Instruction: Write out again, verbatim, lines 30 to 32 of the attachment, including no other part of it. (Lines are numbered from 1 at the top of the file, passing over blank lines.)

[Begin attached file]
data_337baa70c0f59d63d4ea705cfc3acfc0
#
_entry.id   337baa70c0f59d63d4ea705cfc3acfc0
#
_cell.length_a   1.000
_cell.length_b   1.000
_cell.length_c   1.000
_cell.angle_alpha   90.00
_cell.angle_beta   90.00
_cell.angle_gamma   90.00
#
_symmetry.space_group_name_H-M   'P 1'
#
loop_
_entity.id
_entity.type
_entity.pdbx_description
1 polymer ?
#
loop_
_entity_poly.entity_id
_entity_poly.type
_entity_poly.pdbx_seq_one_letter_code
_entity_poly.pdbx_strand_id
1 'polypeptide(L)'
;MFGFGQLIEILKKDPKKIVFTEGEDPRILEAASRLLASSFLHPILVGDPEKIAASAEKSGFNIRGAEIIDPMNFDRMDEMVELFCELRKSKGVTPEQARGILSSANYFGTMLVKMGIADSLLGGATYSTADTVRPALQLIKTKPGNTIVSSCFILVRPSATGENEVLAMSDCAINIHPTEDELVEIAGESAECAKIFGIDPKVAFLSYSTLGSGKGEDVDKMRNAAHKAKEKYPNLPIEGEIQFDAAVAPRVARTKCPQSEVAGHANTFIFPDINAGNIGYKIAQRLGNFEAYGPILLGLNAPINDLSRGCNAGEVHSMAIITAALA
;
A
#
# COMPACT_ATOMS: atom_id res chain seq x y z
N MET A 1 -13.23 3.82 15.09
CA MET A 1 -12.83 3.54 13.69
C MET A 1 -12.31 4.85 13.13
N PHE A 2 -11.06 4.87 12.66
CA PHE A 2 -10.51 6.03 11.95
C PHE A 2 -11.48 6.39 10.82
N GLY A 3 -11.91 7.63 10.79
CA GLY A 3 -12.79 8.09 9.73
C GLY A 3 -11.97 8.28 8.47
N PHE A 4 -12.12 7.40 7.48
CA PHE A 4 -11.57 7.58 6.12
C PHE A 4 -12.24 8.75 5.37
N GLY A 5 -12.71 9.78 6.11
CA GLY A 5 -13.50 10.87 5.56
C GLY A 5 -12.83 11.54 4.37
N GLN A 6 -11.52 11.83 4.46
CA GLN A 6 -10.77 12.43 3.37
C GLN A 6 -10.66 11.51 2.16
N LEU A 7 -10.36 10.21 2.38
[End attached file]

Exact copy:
# COMPACT_ATOMS: atom_id res chain seq x y z
N MET A 1 -13.23 3.82 15.09
CA MET A 1 -12.83 3.54 13.69